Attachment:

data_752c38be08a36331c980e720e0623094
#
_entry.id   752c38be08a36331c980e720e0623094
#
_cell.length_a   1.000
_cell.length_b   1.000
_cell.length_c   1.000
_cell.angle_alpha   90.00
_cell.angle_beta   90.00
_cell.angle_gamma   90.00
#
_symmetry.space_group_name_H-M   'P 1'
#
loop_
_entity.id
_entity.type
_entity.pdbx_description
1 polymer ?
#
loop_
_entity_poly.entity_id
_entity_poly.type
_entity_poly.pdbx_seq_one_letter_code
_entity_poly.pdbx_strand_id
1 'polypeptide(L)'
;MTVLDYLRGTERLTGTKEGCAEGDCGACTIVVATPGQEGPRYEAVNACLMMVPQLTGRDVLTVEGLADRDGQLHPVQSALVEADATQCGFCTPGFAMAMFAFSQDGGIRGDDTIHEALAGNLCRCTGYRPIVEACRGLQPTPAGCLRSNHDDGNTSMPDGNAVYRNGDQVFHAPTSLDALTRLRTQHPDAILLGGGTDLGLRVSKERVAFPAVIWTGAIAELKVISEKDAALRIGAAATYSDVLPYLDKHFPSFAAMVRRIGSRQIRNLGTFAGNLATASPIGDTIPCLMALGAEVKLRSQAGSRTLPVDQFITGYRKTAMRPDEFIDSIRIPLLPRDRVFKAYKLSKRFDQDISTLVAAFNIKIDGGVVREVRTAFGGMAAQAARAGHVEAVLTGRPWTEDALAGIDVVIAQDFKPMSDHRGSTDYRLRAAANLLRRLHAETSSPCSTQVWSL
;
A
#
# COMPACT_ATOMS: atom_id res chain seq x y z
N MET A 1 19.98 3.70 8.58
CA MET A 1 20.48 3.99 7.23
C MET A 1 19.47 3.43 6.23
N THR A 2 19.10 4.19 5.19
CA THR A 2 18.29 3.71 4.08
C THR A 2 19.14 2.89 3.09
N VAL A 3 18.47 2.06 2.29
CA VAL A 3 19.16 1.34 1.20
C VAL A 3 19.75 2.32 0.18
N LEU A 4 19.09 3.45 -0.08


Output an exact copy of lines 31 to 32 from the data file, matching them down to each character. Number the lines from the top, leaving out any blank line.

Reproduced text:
N MET A 1 19.98 3.70 8.58
CA MET A 1 20.48 3.99 7.23